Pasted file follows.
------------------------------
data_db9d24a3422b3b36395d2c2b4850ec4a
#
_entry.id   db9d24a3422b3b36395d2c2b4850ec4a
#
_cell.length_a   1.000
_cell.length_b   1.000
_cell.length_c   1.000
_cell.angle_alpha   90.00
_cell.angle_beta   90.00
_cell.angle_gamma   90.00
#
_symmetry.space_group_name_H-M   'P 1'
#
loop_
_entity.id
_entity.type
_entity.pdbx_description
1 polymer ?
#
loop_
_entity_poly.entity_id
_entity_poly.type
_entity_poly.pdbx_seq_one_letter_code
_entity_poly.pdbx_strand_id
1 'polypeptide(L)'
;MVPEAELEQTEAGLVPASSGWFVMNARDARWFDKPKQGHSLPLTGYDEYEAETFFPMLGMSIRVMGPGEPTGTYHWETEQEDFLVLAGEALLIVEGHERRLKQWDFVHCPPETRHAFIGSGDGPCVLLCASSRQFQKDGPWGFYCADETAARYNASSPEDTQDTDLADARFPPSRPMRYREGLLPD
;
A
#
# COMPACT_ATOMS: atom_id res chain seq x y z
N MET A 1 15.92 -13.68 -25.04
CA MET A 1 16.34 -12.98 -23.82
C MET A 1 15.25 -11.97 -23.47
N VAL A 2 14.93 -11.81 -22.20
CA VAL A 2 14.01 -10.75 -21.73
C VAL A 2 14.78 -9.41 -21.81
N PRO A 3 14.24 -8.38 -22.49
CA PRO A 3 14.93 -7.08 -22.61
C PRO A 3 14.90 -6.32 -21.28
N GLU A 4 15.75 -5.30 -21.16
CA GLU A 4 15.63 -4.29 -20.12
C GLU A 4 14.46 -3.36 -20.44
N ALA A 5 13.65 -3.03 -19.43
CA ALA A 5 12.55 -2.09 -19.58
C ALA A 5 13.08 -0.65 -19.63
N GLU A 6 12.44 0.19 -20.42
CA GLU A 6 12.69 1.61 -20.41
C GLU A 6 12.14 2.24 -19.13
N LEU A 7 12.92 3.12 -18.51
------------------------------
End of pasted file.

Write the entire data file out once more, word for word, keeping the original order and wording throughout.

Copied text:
data_db9d24a3422b3b36395d2c2b4850ec4a
#
_entry.id   db9d24a3422b3b36395d2c2b4850ec4a
#
_cell.length_a   1.000
_cell.length_b   1.000
_cell.length_c   1.000
_cell.angle_alpha   90.00
_cell.angle_beta   90.00
_cell.angle_gamma   90.00
#
_symmetry.space_group_name_H-M   'P 1'
#
loop_
_entity.id
_entity.type
_entity.pdbx_description
1 polymer ?
#
loop_
_entity_poly.entity_id
_entity_poly.type
_entity_poly.pdbx_seq_one_letter_code
_entity_poly.pdbx_strand_id
1 'polypeptide(L)'
;MVPEAELEQTEAGLVPASSGWFVMNARDARWFDKPKQGHSLPLTGYDEYEAETFFPMLGMSIRVMGPGEPTGTYHWETEQEDFLVLAGEALLIVEGHERRLKQWDFVHCPPETRHAFIGSGDGPCVLLCASSRQFQKDGPWGFYCADETAARYNASSPEDTQDTDLADARFPPSRPMRYREGLLPD
;
A
#
# COMPACT_ATOMS: atom_id res chain seq x y z
N MET A 1 15.92 -13.68 -25.04
CA MET A 1 16.34 -12.98 -23.82
C MET A 1 15.25 -11.97 -23.47
N VAL A 2 14.93 -11.81 -22.20
CA VAL A 2 14.01 -10.75 -21.73
C VAL A 2 14.78 -9.41 -21.81
N PRO A 3 14.24 -8.38 -22.49
CA PRO A 3 14.93 -7.08 -22.61
C PRO A 3 14.90 -6.32 -21.28
N GLU A 4 15.75 -5.30 -21.16
CA GLU A 4 15.63 -4.29 -20.12
C GLU A 4 14.46 -3.36 -20.44
N ALA A 5 13.65 -3.03 -19.43
CA ALA A 5 12.55 -2.09 -19.58
C ALA A 5 13.08 -0.65 -19.63
N GLU A 6 12.44 0.19 -20.42
CA GLU A 6 12.69 1.61 -20.41
C GLU A 6 12.14 2.24 -19.13
N LEU A 7 12.92 3.12 -18.51